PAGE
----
One problematic literary trope over the centuries involves “first world” characters spending time in “third world” countries and having much bigger roles than the residents, who often serve as little more than “colorful” background.
It can be frustrating seeing white Americans or white Europeans star in those novels, get fleshed out more three-dimensionally than the people they’re amid, and too often act in patronizing or even racist ways toward the visited countries’ citizens — although novels of the past few decades, such as Barbara Kingsolver’s masterful The Poisonwood Bible, are thankfully likelier to take a critical view of, or satirize, this alleged “superiority.”
That said, some “first world in the third world” novels can of course still be damn good, and some of their European or American protagonists are decent people who at least treat the residents somewhat respectfully.
I thought about this subject the past few days while reading Malcolm Lowry’s Under the Volcano — an often-compelling, emotional, melancholy novel containing wonderfully rich prose. But dampening my pleasure a bit was the white-people-in-Mexico thing (with several “first world” bases covered by Lowry’s major characters: mopey alcoholic Geoffrey from England, his adventurous half-brother Hugh from England, former film actress/Geoffrey’s ex-wife Yvonne from the United States, and film director Jacques from France). Still, one can acknowledge that the 1947-published/1930s-set book was “of its time” and that Lowry (pictured above) gave some Mexican characters, such as physician Arturo Diaz Vigil, secondary roles a bit beyond the bare minimum.
There’s also the American-south-of-the-border trope in such novels as Cormac McCarthy’s All the Pretty Horses, featuring Texas teen John Grady Cole and his dramatic experiences in Mexico; James Michener’s Mexico, in which American journalist Norman Clay at least has some Hispanic blood; and Paul Theroux’s The Mosquito Coast, starring the rather nutso U.S. dad Allie Fox who yanks his family from Massachusetts to Honduras. All excellent books, but…
American or European characters in Africa? We have nasty Georgia evangelical Nathan Price, in the aforementioned The Poisonwood Bible, dragging his wife and four daughters to what was then the Belgian Congo to try to arrogantly convert the populace to Christianity; troubled New York couple Kit and Port enduring some disquieting experiences in North Africa in Paul Bowles’ The Sheltering Sky; three Englishmen traveling to East Africa to meet the imposing 2,000-plus-year-old (white) title character in H. Rider Haggard’s mesmerizing She; and that voyage along the Congo River in Joseph Conrad’s Heart of Darkness that would inspire the movie Apocalypse Now (in which the setting was transferred to Vietnam). On the part-fictional (?) memoir front, there’s Out of Africa by Danish author Karen Blixen.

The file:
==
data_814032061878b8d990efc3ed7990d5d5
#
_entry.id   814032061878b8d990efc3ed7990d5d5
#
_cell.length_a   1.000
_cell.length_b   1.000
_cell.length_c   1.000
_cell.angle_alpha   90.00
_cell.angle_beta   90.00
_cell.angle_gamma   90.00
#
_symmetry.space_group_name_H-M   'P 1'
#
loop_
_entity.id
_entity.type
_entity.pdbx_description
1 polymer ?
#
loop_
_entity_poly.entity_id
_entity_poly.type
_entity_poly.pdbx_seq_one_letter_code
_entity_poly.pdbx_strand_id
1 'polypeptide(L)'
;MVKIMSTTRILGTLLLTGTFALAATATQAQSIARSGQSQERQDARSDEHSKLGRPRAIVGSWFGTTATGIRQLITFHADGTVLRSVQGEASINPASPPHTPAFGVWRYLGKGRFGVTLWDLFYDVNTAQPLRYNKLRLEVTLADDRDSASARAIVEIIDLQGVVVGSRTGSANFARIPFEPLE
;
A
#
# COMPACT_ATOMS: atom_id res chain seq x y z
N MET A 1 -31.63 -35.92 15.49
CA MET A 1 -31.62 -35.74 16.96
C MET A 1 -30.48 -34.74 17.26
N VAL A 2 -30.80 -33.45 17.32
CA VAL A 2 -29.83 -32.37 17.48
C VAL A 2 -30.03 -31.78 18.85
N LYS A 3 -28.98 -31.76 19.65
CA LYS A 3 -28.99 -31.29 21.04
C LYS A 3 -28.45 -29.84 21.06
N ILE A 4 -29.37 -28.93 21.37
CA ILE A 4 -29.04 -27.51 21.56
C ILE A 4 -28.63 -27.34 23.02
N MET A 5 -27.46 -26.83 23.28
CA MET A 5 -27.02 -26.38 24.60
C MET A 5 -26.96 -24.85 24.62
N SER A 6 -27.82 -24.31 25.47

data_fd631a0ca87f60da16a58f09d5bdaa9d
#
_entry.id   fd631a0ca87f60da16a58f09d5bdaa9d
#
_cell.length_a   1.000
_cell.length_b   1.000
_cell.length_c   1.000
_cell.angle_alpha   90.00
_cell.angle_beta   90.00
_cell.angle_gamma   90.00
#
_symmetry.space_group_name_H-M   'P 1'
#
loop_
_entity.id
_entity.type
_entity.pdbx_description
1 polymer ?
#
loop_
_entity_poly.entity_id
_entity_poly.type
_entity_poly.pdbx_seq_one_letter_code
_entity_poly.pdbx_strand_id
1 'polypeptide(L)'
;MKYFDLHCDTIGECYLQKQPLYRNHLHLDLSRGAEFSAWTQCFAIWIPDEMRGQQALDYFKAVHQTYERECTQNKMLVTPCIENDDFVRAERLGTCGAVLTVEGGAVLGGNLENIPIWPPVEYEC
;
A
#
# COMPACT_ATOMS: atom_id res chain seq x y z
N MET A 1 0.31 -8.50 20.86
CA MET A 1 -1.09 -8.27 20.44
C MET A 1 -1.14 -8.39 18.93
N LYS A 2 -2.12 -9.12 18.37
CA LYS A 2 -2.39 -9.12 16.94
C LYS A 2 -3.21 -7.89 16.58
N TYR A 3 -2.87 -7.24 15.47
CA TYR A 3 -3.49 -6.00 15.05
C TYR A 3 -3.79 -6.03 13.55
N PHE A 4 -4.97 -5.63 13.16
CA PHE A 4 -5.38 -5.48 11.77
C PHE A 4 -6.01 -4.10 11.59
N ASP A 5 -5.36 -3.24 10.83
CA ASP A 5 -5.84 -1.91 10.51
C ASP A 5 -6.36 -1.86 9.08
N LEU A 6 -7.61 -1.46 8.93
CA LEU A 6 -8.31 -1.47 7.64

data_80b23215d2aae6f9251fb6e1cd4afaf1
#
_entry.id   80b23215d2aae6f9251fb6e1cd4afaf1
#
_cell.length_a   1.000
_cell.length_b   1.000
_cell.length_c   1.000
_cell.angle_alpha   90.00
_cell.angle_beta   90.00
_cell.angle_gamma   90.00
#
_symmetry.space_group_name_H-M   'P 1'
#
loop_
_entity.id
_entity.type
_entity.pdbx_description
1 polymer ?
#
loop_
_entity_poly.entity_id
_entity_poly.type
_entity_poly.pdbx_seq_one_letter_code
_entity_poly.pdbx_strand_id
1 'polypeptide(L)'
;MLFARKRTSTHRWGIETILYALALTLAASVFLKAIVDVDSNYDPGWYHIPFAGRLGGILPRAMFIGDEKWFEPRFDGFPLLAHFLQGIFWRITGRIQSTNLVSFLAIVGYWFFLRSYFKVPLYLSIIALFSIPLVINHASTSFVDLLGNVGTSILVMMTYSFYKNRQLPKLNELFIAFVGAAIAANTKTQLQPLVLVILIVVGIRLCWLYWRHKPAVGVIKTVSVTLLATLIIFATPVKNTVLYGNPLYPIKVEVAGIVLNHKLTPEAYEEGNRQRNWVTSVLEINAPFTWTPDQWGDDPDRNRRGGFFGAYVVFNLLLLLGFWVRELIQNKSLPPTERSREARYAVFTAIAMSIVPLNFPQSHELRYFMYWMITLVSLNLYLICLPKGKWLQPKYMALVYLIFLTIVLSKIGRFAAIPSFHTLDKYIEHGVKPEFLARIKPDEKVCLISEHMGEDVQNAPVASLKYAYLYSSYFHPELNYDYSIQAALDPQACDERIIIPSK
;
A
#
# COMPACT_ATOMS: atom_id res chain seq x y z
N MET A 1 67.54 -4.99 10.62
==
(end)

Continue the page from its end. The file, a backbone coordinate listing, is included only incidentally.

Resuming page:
Asian countries such as China and Japan are obviously now among the planet’s most developed nations, and China is a superpower, but those places used to be considered “third world” by the West. So, novels such as W. Somerset Maugham’s The Painted Veil (set in 1920s Hong Kong and China) and James Clavell’s Shogun (circa-1600 Japan) fit this blog post’s theme. Both of those compelling books have English protagonists.
Of course, many African and Latin American countries are also more industrialized today than at the time books such as She (1886) and Heart of Darkness (1902) were published.
Any “first world in the third world” novels you’d like to mention? And you’re of course welcome to discuss this blog post’s general theme. 🙂
My literary-trivia book is described and can be purchased here: Fascinating Facts About Famous Fiction Authors and the Greatest Novels of All Time.
In addition to this weekly blog, I write the 2003-started/award-winning “Montclairvoyant” topical-humor column for Baristanet.com. The latest piece — which eases up on the satire for a week to take a positive look at various things in my town — is here.